When it’s 20 degrees out (with a windchill of far lower), just about nothing will get me off the couch and out of the house.
Nothing, that is, besides the possibility of excellent ramen.
I’d been reading and hearing about Ramen Lab for months, a little Tokyo-style noodle joint that Sun Noodle, which has been supplying noodles to some of the country’s best ramen joints (Momofuku, Ippudo, etc.), was opening in New York. Two days ago, after much anticipation, Ramen Lab finally threw open its sliver of a door in NoLita.
Would it live up to the hype? I had to find out …
Getting to the Ramen Lab on this incredibly frosty evening was a little surreal. Even though it was just 7:30 p.m., my subway car was empty — something I’ve never experienced in my 12 years as a New Yorker. In the heart of NoLita, a neighborhood that bustles no matter the hour, I passed just a handful of the brave and bundled up in the blocks leading to the restaurant.
Given the leadup, I was convinced — hopeful, perhaps — that there’d be no one at the Ramen Lab. Of course, I was wrong.
It may have been a ghost town outside, but once I arrived, I could barely get the shop’s little door to push open because there were so many bodies jammed into the tiny space, waiting for a stool.
The setup is basic — just nine stools lined up along a bar counter.
Here’s executive chef Jack Nakamura in action below. (Sun Noodle’s Kenshiro Uki may have been trying to recreate a somewhat authentic, bare-bones Tokyo ramen counter experience for New Yorkers, but Nakamura and his sidekick are certainly the most sleekly dressed ramen chefs I have ever seen. Fedoras!)
The menu is basic — just two kinds of ramen ($13 for the pork-shoyu and $14 for the vegetarian XO miso version) and pork gyoza ($7).
Once your name is called up, you place your order with the hostess, she gives you a chit and points to a seat.
At Ramen Lab, there really isn’t a bad seat — all of them offer you a terrific view of Nakamura putting together bowls of ramen one by one.
Nakamura is fairly meticulous, so the process though not slow, isn’t fast either. So we thought an Orion beer ($6) and a can of hipster Kikusui Funaguchi sake ($10) were in order.
The first thing you’ll get — if you’ve ordered the optional $2 egg for your ramen — is the egg, sliced in half with a wire and served with the beautifully runny yolk dribbling into a pool of soy sauce. These look so enticing it’s tempting to just snarf them down. (In fact, several of our counter-mates did.)
But, we held out.
First up, the gyoza, which came pan-fried with a crispy sheet connecting them all. The sheet was a little unevenly fried, as you can see, with one side much more charred than the other. The dumpling wrapper itself was a little too soggy and slightly overcooked for my tastes but the pork, napa cabbage and nira (Chinese chives) filling was outstanding.
The Ex and I had quibbled over which ramens to get. We’re both big meat eaters (vegetarian-schmegetarian) so our first choice was obvious. With just two kinds of ramen on the menu — and this being an incredibly hard seat to get — we felt somewhat obligated to at least try everything on the menu.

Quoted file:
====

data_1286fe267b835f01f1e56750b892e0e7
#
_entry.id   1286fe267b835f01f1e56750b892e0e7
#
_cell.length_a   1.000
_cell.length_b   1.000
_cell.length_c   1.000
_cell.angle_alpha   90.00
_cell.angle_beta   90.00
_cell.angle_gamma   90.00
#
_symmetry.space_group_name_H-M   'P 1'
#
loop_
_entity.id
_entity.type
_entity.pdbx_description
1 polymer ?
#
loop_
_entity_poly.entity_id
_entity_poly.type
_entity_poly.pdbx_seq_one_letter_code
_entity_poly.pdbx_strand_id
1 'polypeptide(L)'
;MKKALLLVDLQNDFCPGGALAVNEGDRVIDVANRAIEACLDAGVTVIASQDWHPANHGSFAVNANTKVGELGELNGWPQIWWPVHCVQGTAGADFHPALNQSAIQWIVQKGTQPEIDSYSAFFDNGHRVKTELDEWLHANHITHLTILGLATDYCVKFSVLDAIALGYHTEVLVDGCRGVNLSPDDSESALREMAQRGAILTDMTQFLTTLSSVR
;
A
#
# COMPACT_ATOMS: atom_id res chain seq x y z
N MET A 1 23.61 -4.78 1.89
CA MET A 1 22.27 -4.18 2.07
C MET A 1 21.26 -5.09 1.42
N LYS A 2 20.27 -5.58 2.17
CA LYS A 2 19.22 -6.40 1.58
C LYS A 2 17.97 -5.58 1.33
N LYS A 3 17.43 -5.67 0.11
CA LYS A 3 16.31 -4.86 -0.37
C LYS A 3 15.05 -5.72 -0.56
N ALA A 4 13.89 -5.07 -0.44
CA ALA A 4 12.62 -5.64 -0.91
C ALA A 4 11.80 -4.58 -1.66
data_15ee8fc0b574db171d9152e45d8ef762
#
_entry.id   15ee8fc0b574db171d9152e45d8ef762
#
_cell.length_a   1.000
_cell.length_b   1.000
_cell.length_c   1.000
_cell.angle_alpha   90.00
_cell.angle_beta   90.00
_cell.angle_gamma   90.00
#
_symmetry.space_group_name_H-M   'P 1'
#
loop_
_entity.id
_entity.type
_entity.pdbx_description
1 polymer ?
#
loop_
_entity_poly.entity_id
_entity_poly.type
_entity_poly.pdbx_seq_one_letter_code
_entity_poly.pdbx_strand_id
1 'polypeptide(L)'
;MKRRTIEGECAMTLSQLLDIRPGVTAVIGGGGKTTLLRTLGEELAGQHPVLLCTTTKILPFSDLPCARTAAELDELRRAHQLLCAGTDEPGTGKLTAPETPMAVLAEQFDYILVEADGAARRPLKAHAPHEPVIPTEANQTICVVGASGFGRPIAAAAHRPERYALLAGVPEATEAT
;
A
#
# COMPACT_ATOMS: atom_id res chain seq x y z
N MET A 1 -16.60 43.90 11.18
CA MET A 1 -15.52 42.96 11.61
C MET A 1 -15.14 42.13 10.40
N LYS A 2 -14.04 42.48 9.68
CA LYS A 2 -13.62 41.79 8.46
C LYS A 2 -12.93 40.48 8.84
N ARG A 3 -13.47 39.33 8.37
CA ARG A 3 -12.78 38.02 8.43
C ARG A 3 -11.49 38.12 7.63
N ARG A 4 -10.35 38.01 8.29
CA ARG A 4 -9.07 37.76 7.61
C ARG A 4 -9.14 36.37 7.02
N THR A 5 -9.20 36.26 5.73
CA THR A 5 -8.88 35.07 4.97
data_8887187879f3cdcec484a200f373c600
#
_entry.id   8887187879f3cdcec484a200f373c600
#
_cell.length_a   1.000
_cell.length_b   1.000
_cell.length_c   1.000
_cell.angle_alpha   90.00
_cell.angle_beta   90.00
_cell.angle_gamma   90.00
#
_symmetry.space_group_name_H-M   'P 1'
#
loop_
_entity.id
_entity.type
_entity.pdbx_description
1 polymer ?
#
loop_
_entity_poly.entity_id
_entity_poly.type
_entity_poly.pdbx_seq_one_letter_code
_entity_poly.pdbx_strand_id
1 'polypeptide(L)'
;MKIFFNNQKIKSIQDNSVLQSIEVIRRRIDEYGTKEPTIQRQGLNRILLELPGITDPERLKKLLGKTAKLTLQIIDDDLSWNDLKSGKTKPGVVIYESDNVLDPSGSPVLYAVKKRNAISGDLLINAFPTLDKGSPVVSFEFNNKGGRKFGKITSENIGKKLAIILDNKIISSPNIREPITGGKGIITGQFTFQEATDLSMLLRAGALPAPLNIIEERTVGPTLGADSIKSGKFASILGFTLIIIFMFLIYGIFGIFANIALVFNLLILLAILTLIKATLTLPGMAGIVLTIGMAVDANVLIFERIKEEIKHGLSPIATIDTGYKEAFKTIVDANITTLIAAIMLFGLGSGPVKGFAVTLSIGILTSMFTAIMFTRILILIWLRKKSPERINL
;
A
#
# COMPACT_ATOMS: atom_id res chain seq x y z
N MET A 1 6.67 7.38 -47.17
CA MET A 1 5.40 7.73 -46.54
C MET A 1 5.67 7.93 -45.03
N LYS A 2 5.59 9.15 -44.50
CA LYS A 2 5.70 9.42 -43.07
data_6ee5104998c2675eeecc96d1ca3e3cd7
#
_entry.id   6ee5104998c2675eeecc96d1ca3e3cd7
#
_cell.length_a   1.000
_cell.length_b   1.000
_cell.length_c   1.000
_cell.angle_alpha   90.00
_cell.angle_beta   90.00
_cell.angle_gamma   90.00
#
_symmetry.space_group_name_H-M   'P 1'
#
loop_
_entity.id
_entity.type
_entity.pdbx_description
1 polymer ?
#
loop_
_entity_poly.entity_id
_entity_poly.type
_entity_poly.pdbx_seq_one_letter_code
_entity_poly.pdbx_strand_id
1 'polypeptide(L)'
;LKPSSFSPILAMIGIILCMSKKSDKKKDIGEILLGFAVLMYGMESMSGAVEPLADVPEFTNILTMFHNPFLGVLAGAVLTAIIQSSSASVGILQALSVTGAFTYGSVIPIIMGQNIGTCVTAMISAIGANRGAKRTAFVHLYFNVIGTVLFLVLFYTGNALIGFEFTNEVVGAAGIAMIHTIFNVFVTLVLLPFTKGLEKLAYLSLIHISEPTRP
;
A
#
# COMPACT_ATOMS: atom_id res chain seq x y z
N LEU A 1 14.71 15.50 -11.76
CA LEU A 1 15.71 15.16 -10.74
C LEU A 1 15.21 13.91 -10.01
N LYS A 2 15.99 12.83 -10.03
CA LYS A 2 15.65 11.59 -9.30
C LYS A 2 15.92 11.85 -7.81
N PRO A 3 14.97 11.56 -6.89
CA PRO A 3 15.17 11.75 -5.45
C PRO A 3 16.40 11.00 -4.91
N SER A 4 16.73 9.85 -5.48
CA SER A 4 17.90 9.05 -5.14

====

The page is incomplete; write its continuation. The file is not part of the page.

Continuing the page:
At one point, I declared: “I’m getting the pork ramen and I’m not sharing.”
Even so, the Ex decided on the vegetarian miso ramen. Brave, I thought.
The bowls arrived together and mine was delicious. The broth, made with chicken stock, rendered chicken fat and other seasonings, was tasty — a very hearty and rich shoyu soup. The fishcake was tiny and the pork slice was very tender — in the first few minutes, I marveled as I watched the thick ring of fat on it soften and melt into my broth.
The noodles, of course, were perfectly firm and al dente.
I thought I had won our ramen race but from my first taste of the Ex’s broth, I knew he had me beat. While mine was a perfectly good rendition of a classic, his was simply mind-blowing. I adore broths with some heft to them — a liquid you can almost chew.
I tried to dissect it — there was miso, for sure, and a lovely slight char from Nakamura sauteing the bean sprouts before pouring the oolong tea-based miso broth over it, but there was also something else. From the slight tingling on my lips, I wondered if it could be.
“Sichuan peppers,” Nakamura’s sidekick confirmed. Ah — málà. That deliciously numbing and spicy sensation.
And this was even before I tasted the topping, which was a dried tofu and XO sauce topping created by Momofuku’s David Chang, the sidekick said. I loved the crunchiness of it and the intense swirl of umami it offered.
And then the Ex added his egg into the mix, along with this additional bit of chili sauce and a slab of butter — all of which made the broth even richer. I could not stop eating this soup.
I consider myself lucky, having managed to wedge myself in on just Ramen Lab’s second night open.
If what they say is right, that one should never judge a restaurant in its opening week because it’s still working out its kinks — well, if this meal was Ramen Lab working out its kinks, I can’t wait to see what happens when it finally does.
Ramen Lab, 70 Kenmare Street, New York City; 646.613.7522; http://www.ramen-lab.com/